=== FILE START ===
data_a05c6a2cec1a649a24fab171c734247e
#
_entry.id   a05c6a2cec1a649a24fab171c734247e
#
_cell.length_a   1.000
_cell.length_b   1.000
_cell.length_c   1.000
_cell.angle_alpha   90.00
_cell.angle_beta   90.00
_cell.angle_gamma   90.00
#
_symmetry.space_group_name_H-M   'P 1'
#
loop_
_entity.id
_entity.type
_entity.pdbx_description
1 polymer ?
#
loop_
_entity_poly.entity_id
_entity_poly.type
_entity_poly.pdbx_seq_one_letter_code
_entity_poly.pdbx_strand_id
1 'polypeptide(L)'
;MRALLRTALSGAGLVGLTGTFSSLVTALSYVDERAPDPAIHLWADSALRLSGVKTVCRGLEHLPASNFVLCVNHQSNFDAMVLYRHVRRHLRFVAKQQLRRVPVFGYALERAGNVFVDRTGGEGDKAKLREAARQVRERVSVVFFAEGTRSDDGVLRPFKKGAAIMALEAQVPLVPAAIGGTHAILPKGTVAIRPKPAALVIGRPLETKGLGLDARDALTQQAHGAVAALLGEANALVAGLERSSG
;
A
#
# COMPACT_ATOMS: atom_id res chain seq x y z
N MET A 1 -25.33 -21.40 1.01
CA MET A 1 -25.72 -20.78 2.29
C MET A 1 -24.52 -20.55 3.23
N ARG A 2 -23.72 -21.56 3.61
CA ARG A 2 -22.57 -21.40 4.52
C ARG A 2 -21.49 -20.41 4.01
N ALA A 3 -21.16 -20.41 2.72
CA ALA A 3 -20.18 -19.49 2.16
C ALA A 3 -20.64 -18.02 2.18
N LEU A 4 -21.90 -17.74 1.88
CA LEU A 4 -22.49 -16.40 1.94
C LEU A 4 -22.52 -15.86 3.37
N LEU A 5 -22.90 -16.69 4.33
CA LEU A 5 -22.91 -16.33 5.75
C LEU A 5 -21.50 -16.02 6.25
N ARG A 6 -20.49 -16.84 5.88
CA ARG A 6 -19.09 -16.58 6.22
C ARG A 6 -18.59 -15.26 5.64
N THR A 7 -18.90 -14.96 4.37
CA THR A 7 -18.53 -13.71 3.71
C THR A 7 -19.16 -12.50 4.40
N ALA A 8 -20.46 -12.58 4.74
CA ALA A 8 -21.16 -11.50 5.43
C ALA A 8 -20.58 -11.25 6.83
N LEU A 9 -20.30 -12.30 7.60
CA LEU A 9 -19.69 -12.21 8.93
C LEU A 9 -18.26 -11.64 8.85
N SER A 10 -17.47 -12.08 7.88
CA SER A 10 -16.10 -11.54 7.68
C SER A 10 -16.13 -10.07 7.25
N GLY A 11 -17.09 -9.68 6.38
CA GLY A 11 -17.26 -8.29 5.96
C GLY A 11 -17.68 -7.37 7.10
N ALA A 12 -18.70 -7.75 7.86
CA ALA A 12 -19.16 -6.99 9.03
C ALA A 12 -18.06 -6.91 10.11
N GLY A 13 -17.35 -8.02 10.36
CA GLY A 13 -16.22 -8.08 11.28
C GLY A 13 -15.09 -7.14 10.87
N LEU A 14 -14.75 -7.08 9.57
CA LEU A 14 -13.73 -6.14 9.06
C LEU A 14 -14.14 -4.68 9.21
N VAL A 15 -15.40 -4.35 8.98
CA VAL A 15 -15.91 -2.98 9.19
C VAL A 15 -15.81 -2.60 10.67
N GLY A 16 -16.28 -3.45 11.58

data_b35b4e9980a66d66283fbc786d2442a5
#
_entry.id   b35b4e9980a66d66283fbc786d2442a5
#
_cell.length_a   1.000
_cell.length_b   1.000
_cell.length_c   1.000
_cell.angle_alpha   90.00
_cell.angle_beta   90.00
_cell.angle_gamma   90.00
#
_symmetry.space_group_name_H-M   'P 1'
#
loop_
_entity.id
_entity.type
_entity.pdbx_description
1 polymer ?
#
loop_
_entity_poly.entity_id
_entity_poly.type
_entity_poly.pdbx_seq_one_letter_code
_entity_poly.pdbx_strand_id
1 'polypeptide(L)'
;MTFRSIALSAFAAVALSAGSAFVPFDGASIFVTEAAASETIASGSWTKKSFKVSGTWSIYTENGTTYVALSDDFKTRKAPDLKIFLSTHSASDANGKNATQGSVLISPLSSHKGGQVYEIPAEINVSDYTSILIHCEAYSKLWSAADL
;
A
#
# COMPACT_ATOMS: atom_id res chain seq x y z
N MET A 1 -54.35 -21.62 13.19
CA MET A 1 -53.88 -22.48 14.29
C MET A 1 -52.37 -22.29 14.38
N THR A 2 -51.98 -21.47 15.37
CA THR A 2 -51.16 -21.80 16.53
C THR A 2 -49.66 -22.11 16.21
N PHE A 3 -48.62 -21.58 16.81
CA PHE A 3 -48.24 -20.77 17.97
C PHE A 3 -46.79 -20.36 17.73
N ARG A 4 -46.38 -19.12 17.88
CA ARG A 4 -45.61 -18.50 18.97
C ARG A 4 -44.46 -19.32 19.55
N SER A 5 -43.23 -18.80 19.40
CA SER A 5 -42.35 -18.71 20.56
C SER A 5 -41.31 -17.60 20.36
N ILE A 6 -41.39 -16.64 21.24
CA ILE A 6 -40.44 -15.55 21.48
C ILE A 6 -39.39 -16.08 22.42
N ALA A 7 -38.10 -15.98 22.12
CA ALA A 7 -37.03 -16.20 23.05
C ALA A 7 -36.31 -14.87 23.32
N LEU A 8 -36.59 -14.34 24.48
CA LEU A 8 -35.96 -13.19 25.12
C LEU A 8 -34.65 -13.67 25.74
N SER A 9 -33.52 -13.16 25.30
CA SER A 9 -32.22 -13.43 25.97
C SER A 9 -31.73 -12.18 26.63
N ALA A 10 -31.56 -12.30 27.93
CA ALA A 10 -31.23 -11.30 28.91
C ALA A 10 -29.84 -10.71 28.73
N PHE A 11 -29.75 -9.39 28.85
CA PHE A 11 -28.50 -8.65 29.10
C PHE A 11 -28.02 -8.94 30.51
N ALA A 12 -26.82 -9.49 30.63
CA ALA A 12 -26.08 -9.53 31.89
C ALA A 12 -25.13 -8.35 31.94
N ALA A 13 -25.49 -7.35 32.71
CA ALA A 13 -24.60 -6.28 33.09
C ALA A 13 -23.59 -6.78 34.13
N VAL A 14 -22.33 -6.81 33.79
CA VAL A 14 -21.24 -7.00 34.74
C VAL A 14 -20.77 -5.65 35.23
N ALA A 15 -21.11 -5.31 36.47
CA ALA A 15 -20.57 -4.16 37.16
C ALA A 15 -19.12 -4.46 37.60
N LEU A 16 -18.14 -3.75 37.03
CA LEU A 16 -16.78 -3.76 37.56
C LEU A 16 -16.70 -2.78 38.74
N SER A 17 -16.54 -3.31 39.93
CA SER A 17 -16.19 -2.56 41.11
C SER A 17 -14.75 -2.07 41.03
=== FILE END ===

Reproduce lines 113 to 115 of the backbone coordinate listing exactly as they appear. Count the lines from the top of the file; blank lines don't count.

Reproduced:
N PHE A 3 -48.62 -21.58 16.81
CA PHE A 3 -48.24 -20.77 17.97
C PHE A 3 -46.79 -20.36 17.73